Hope you are having a happy day – enjoy some time outside, if you can x
Quite some time ago I got a couple of bird baths to hang in my garden. I have a lot of birdlife in my neighbourhood and, with the Summers being so hot, I wanted them to have access to water. I thought I would have lots of happy birdies availing themselves of the amenities I provided. But no. Not a one. I figured maybe they just chose to turn up when I was out or at work or whatever. As the months went by I came to the conclusion the local bird population was snubbing my water station and frequenting some other location for their hydration needs.
I didn’t take the bird baths away, but I did forget to refill them regularly (possibly the reason the birds chose to stay away). Wally, my garden Wattlebird (cranky guardian of my grevilleas) sits near them every day and watches me eat my breakfast through the window (I mean he watches through the window…I’m not eating my breakfast through a window – that would be strange). I’ve never seen him partake of any water though – even on the hottest days. He is a quite large bird though, so perhaps doesn’t feel safe perching on the swinging bird bath. He’s also quite territorial so it’s possible he has been warning all the other birds away.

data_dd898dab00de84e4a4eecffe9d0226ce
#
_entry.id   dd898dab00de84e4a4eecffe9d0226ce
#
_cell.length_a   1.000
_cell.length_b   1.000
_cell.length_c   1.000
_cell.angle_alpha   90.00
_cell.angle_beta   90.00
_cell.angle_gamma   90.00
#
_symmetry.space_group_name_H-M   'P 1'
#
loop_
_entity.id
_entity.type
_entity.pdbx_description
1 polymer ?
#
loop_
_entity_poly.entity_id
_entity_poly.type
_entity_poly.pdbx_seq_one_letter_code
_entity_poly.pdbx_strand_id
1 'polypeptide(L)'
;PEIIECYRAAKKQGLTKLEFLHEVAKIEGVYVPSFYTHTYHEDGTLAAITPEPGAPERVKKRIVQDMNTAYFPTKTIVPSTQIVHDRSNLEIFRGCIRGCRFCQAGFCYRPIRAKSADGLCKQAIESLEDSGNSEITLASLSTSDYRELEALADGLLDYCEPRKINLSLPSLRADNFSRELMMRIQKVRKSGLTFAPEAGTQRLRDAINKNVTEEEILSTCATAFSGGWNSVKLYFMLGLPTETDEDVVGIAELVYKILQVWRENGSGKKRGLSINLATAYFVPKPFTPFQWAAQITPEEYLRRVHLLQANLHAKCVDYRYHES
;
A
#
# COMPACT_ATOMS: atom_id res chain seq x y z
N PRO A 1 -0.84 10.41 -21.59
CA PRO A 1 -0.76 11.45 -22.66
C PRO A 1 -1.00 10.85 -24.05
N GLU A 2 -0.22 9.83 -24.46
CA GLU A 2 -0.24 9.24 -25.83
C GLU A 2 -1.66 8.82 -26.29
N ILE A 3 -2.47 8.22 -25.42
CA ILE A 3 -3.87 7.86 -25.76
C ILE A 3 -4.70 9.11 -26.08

My little Willy Wagtail, whose melodic song means Spring is only a few short weeks away, also likes to hang out NEAR the bird baths but I haven’t seen him actually perch on them or take a drink. I think they’re just mocking me now – my water isn’t up to their standards apparently.
But, hallelujah! This morning as I ate my very late breakfast ( I slept in – it was glorious, but now I have wasting-the-day guilts) I saw, out of the corner of my eye, a bird DRINKING OUT OF THE BIRD BATH!!! A bird I had never seen before in my garden, was happily having a long drink out of my bird bath, swinging away in the breeze and enjoying a spot of sunshine (it’s been raining heavily all morning – hence the bird bath actually having water in it!). I managed to get a couple of sneaky photos of him before he noticed me, peering out of the window and doing a silent happy dance.